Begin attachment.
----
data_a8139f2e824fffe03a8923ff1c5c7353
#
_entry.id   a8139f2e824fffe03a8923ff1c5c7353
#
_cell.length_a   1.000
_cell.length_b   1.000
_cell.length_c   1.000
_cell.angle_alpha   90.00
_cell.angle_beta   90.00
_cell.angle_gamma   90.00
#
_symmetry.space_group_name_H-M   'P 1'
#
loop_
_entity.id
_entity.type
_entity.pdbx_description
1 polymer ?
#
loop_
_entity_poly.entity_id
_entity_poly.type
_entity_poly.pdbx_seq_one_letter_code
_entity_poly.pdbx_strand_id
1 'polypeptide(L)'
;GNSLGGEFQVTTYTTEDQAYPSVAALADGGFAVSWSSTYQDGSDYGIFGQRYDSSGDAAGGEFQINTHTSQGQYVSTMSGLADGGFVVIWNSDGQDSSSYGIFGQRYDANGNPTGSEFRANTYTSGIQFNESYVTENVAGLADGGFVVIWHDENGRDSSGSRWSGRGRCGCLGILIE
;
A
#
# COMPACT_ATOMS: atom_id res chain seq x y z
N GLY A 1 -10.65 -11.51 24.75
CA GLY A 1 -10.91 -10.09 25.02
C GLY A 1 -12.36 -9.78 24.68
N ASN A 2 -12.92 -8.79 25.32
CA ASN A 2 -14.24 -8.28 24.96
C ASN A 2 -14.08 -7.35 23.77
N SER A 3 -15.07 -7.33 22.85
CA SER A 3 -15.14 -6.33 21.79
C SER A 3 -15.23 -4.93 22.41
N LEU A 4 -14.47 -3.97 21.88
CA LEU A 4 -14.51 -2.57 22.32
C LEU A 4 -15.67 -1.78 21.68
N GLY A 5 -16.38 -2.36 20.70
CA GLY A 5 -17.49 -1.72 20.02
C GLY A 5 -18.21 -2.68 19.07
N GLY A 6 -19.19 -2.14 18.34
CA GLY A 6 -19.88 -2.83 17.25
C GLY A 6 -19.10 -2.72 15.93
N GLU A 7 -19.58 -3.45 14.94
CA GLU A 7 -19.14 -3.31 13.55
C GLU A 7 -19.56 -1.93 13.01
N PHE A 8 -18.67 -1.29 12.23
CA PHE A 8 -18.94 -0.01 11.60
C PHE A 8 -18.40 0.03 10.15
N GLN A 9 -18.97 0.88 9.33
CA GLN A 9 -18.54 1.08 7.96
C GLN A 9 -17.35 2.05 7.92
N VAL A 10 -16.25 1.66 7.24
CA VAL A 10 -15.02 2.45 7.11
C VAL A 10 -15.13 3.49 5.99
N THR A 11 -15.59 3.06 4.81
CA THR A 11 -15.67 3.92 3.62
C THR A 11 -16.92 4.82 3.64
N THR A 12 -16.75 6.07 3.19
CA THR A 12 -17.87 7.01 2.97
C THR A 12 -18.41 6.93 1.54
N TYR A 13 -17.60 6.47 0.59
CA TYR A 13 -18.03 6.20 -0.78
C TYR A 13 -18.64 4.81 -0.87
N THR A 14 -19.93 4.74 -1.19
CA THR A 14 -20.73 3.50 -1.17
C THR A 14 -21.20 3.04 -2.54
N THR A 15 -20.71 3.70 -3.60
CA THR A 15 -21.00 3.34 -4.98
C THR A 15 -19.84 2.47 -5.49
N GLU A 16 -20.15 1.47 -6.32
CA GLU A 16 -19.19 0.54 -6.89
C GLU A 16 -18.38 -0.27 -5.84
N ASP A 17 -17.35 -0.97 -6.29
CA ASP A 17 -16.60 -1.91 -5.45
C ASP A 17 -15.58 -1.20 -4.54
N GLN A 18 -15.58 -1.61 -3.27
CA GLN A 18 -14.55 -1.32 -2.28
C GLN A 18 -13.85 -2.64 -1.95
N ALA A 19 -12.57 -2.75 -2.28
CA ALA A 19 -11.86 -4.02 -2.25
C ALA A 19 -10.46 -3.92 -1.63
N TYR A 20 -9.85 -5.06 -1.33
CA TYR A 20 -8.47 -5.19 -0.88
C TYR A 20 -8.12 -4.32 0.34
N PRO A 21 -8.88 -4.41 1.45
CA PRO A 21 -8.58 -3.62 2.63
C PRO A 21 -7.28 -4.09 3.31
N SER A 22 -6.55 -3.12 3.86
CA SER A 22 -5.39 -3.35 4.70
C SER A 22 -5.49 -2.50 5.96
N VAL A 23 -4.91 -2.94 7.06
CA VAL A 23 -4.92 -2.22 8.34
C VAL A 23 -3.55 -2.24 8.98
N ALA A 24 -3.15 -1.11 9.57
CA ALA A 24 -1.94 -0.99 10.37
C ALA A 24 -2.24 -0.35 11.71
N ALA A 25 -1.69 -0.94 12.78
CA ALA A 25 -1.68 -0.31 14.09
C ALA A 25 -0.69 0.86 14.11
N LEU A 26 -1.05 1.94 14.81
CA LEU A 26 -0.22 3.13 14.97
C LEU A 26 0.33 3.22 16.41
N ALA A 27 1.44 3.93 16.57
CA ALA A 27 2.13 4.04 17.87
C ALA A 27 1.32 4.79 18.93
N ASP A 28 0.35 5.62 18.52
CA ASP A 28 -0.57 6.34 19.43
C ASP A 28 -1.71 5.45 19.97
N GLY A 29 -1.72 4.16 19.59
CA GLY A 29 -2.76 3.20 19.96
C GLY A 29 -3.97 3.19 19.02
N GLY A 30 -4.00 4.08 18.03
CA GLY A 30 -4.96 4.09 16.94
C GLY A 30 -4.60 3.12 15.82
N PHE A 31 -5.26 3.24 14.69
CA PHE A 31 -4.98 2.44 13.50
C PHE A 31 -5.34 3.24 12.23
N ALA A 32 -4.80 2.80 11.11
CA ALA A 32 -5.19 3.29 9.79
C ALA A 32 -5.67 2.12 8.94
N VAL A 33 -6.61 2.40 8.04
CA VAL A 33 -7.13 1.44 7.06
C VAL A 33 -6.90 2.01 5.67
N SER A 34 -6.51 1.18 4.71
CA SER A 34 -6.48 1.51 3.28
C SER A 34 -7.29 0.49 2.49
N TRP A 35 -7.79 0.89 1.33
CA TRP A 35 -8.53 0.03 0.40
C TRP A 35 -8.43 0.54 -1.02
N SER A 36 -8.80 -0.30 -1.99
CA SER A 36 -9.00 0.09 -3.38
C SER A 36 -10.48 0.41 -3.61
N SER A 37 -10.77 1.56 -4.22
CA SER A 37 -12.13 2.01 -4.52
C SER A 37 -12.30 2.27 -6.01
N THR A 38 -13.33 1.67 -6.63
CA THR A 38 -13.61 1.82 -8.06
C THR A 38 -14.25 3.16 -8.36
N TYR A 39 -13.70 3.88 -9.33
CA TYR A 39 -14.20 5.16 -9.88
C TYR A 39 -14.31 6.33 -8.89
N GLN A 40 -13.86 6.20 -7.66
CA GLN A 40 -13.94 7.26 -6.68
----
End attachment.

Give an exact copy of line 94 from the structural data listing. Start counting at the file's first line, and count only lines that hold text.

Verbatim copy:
N SER A 22 -6.55 -3.12 3.86